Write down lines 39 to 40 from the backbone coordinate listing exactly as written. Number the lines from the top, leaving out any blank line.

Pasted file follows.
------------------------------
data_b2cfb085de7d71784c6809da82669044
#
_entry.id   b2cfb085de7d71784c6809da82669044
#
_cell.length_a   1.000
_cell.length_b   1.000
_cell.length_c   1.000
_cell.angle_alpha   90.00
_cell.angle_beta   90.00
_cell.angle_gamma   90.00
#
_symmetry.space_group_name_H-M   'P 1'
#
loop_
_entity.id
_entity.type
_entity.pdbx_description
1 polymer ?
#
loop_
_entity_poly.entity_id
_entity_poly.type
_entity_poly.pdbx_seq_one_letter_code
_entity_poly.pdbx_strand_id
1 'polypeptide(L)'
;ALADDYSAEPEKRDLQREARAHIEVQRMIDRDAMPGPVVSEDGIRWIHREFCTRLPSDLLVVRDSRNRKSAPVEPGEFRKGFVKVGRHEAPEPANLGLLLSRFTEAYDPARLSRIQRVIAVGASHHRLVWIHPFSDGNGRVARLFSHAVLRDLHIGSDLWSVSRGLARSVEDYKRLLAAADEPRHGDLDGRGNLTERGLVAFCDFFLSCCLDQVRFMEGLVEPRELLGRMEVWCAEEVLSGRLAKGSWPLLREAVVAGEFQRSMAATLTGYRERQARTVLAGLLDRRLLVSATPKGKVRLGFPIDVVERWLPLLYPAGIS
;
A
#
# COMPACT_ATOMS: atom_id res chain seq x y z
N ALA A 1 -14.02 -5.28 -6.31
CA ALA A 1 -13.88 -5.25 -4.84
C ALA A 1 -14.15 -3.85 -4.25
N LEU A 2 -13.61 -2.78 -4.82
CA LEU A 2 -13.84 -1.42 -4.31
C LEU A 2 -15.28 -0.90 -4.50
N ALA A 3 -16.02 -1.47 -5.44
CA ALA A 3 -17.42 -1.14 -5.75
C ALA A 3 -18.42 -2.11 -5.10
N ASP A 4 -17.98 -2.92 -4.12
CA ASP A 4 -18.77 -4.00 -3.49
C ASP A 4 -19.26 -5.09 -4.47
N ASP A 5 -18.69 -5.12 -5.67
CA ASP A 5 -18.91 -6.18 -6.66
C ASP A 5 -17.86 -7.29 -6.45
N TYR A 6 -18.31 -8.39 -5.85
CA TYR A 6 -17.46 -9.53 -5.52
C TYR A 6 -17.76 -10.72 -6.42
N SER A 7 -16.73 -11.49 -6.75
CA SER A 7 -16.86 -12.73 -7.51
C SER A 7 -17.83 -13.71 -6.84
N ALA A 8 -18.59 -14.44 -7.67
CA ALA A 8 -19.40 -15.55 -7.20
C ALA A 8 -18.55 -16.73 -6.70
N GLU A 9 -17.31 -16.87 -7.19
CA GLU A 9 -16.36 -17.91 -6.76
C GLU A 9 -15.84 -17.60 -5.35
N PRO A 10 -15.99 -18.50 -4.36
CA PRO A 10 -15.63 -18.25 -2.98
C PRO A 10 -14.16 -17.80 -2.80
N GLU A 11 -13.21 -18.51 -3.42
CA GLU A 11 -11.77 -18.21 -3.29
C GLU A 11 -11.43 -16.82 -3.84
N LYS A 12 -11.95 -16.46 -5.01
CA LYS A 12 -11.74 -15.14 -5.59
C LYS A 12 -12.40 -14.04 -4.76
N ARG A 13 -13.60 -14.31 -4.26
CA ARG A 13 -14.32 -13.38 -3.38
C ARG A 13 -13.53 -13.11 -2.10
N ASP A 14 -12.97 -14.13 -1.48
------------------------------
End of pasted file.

C ALA A 3 -18.42 -2.11 -5.10
N ASP A 4 -17.98 -2.92 -4.12